Pup on the Road

Oct 17, 2012

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Hi Steph,
I have been working to save up for my second low budget travel stint, before I fall too deeply into the lull of careerism. I know you are a big fan of having a roomie on the road, but I can’t help but wonder about the challenges of travelling with a pup. Please let me in on your experience and tips on how to deal with common dog-travel challenges. Immediate concerns I have are: poison oak, snakes, agro dog-hating hikers, multipitch days, etc.

Thanks,
Tyler

Hi Tyler,
There are definitely some challenges. First and most difficult: national parks. If you want to go to Yosemite or Tuolomne, you will have a really hard time. They are now anti-dog at Hueco Tanks also. So if those are the main places you want to go, I don’t think having a dog will make your trip easy.

Snakes are a very big concern for me too! I know 2 dogs who were bitten in the face by rattlesnakes. One died, and one survived. Ever since we got Cajun, I’ve tried to take advantage of harmless snakes I see to yell at her and start running away with her. I’m not sure if it’s very good snake training since it doesn’t happen very frequently. You can take your dog to an actual snake training class, probably a good idea if you live in a very rattlesnake-y area.

Most travel dogs I know are very attached to their car/truck. Keep in mind that you don’t want to leave your dog alone leashed in any place that has predators. If you have a comfy bed (or passenger seat), and you are sure that temperatures are not uncomfortable or dangerous in your vehicle, most dogs I know are happy to take a many-hour nap in the shade if they can’t go along on a route.

In safe places, like the base of a desert tower, I always let Cajun wait (unleashed) at the base until we get down.

Luckily she is smart enough to know she needs to wait if it’s a climbing day and run down to the base if it’s a jumping day.

Having a dog on your trip will change things a lot–you will not be as flexible in some ways, and will have to manage a lot of small things to accomodate the pup. You can’t just jump out of the car and go all the time, so you have to decide if you’re okay with an extra level of responsibility, or if you would rather just have the total freedom to focus on only climbing.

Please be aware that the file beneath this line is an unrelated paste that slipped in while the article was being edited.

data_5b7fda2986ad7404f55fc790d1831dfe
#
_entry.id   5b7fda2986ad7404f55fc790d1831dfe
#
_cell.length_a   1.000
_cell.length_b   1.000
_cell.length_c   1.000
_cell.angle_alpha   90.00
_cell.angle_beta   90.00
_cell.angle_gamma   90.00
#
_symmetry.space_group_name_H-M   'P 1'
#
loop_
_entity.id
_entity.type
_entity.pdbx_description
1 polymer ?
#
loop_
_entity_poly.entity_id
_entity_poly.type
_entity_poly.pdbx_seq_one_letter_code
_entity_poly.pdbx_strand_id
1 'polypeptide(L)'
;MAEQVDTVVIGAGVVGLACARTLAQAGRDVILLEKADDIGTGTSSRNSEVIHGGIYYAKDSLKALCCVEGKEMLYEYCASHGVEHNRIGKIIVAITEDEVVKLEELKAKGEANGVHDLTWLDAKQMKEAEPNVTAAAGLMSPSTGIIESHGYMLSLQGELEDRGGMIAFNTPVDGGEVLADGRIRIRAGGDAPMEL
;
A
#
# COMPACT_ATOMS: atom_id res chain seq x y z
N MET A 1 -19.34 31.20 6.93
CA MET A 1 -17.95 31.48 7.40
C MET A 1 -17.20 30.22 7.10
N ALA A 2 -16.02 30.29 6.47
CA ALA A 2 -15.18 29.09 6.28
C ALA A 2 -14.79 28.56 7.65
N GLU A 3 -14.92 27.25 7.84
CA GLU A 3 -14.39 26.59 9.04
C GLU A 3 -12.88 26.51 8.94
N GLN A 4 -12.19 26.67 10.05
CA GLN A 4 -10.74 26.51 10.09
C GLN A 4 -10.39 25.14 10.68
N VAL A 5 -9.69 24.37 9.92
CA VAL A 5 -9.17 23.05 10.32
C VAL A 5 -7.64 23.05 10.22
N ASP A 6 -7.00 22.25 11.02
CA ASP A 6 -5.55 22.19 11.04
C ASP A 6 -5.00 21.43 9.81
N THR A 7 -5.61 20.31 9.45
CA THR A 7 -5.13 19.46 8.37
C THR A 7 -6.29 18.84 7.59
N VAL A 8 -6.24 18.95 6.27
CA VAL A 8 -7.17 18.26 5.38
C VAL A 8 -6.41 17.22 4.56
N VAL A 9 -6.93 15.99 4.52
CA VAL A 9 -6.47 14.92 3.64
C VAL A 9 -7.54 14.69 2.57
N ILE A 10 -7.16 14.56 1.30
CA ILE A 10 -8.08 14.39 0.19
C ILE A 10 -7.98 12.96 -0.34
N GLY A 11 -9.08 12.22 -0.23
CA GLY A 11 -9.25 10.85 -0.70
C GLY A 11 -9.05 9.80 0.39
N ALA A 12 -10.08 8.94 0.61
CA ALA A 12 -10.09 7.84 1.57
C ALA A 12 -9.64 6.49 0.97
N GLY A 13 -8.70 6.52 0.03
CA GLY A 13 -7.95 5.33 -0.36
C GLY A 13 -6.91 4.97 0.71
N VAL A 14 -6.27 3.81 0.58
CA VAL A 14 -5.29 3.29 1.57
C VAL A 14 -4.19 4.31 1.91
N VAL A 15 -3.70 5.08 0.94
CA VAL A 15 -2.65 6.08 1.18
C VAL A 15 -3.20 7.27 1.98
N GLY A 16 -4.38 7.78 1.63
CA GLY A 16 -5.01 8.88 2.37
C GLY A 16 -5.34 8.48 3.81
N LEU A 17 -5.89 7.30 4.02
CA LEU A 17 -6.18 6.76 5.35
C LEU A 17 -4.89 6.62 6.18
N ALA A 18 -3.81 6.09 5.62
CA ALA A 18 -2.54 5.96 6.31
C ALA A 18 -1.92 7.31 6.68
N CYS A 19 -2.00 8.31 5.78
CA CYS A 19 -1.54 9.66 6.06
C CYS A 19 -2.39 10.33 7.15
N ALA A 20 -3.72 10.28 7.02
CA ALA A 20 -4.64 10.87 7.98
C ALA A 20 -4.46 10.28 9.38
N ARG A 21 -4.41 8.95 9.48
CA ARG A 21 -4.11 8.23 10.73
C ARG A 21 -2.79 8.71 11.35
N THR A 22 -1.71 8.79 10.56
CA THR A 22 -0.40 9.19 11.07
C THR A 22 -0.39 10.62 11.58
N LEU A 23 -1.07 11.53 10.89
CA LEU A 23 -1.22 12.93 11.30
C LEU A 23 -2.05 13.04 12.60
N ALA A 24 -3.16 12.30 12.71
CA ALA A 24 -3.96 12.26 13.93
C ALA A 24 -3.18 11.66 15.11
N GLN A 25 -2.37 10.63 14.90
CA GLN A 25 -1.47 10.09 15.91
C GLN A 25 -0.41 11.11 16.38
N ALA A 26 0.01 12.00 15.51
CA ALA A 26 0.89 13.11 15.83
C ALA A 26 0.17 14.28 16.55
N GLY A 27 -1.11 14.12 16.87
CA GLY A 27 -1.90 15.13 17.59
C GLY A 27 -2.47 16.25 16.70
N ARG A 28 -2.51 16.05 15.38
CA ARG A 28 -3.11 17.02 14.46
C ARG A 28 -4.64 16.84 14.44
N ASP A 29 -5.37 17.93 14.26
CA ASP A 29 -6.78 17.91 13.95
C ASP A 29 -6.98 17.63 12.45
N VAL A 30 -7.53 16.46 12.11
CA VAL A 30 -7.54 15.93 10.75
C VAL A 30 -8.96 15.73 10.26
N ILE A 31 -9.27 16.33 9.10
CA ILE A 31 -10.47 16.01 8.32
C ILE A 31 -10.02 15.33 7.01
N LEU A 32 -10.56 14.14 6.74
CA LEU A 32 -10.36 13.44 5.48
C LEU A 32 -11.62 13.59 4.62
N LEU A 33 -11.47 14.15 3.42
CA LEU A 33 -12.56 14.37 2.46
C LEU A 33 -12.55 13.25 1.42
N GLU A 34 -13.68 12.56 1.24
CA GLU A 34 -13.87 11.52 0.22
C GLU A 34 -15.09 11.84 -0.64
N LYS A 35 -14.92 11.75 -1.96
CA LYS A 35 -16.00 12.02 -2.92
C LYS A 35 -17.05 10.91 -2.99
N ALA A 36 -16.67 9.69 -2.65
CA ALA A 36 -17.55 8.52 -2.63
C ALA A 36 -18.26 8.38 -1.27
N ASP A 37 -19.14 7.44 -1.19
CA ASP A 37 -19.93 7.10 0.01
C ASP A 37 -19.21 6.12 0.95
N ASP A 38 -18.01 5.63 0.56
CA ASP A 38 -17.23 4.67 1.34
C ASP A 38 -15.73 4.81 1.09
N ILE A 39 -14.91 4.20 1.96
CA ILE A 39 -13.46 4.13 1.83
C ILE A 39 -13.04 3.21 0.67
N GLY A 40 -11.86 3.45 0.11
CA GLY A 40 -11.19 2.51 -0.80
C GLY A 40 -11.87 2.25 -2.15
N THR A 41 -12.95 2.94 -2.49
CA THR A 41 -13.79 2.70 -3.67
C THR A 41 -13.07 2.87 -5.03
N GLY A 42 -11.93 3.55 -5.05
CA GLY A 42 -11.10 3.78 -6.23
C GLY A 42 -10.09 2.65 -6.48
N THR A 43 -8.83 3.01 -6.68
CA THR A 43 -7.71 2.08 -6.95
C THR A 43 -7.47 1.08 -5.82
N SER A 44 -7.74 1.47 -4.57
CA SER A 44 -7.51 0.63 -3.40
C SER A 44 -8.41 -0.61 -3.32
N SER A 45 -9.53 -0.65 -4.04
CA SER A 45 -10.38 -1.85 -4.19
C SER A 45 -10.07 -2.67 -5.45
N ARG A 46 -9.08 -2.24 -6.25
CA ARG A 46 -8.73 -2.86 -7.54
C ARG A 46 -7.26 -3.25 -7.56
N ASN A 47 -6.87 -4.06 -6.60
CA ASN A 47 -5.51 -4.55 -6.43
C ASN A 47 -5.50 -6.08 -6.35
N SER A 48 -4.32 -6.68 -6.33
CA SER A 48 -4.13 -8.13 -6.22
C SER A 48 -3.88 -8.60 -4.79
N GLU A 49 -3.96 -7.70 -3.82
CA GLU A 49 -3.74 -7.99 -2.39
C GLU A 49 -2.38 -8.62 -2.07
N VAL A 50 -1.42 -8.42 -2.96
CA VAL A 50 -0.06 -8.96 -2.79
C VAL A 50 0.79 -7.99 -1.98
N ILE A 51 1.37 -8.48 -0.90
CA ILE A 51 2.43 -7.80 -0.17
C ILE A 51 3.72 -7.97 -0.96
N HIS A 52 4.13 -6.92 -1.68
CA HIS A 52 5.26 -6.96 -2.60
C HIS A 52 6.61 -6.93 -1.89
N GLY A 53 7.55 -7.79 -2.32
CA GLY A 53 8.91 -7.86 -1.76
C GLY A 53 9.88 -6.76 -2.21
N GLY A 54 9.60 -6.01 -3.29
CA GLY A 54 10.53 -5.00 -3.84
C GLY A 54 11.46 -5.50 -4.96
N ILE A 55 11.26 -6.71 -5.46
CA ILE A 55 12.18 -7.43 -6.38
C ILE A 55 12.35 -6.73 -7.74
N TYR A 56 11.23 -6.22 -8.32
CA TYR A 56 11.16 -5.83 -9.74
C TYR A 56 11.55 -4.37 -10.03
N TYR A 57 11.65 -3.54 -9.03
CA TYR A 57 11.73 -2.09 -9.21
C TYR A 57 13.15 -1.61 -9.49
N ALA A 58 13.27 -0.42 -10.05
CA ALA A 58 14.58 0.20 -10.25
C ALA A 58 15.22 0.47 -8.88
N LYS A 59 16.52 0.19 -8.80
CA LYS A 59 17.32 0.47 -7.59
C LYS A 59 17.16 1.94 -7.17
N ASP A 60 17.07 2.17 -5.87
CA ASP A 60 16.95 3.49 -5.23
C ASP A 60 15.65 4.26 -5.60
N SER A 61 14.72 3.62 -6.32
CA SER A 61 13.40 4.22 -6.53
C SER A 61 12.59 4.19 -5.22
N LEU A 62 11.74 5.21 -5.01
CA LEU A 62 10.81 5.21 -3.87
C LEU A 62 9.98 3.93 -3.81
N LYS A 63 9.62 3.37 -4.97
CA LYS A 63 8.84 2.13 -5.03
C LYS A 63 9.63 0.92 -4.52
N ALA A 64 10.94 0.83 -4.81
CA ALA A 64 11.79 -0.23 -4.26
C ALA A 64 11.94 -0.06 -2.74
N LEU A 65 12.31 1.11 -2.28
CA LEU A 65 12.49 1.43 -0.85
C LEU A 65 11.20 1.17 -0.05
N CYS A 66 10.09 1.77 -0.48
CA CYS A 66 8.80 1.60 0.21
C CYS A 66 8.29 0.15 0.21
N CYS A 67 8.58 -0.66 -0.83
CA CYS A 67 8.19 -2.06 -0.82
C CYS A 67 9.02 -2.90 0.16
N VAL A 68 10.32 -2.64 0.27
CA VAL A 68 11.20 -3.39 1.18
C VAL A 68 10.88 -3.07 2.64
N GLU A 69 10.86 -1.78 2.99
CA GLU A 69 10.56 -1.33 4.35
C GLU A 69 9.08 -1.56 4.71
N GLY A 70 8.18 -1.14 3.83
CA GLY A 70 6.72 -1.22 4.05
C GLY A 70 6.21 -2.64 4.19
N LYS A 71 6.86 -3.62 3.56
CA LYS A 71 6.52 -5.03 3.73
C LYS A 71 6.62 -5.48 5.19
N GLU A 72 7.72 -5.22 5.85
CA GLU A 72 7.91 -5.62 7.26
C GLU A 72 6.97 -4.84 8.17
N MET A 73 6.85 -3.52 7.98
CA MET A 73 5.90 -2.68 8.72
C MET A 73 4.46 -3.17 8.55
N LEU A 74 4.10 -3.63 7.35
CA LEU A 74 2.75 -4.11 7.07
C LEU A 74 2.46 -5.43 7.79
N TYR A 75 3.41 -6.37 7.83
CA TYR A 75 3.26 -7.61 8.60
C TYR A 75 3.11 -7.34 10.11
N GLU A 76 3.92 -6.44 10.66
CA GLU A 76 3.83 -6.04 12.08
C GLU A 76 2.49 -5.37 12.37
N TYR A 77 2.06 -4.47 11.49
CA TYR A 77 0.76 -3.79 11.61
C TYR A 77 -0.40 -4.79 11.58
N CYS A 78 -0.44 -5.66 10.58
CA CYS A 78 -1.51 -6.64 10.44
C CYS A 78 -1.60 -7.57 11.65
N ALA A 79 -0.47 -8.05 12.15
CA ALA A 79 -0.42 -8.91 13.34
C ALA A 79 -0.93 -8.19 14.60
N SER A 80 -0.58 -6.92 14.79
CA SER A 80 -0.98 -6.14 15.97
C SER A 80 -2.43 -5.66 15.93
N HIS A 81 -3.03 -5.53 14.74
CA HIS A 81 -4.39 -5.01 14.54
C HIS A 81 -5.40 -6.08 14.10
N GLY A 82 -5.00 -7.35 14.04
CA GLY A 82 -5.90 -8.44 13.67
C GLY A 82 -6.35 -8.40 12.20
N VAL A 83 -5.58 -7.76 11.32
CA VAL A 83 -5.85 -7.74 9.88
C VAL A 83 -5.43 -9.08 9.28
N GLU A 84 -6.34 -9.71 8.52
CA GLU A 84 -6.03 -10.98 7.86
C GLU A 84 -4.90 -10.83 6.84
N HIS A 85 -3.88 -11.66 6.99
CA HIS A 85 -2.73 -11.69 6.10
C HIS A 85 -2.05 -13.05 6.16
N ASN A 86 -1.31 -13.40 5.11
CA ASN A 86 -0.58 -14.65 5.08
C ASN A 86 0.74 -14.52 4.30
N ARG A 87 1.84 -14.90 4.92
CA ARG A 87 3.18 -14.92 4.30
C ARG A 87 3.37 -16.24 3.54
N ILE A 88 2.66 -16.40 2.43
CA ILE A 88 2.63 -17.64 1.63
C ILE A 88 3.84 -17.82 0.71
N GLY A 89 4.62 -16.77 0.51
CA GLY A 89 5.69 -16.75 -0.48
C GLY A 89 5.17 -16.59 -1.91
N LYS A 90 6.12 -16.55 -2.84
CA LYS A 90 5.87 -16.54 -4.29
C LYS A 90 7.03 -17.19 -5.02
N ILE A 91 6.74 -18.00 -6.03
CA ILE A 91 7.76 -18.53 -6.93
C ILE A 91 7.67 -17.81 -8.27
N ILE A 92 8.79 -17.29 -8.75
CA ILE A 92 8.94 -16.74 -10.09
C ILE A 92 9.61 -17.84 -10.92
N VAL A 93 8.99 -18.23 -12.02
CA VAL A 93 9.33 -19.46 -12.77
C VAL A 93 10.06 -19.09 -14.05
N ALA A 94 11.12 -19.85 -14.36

The most important thing is that your dog is extremely obedient and well socialized. A travel dog needs to come running as soon as you call or whistle, and needs to be well-behaved around other dogs and people.

For me, everything is way less fun without my dog, so it’s well worth the extra level of responsibility and effort. But there are definitely times when Cajun does not get to come on the trip at all, because it will be easier and more fun for everyone if she stays home with friends. The biggest tip I have is to make sure your dog has lots of friends who like watching him/her in those situations.
:) Steph

  • Chris

    A really nice Article, Steph. We’ll get one once we get a bus with more space :-) so there’s room to be comfy for everyone.

  • http://twitter.com/3UpAdventures Beth

    I really need to write a post about traveling with our dog. Sprocket is a great traveler although he isn’t as well behaved as I would like. (I have high hopes for doing some more training during our next long trip…taking one with him when he was a wee pup did wonders for him being a dog we can take in public.)

  • http://www.highinfatuation.com steph davis

    awwww :)

  • http://www.highinfatuation.com steph davis

    it is amazing how exposing them to lots of people and other dogs really helps them become good travelers :)

  • Tiff

    One benefit of a travel dog is that they get a lot of exercise, and a lot of interaction with other people and dogs.

    But before doing any traveling, my dog (1 year old) was hyper-active, and refused to come when I called. She tore up every toy in the house.

    By taking her running with me, biking with her, and taking her on hikes, she mellowed out and learned follow my repeated instructions: stay on the right, stop (crossing the road), stay close, etc. I could never “take the dog for a walk” – it had to be a run, a ride, or a hike.

    So exercise and repeated mini-lessons on the running trail helped her mellow out and learn calls.

    I hope this helps anyone else with a hyper-active dog.
    Tiff

  • http://www.highinfatuation.com steph davis

    And being 1 year old guarantees a LOT of extra energy too :) She sounds like a cutie!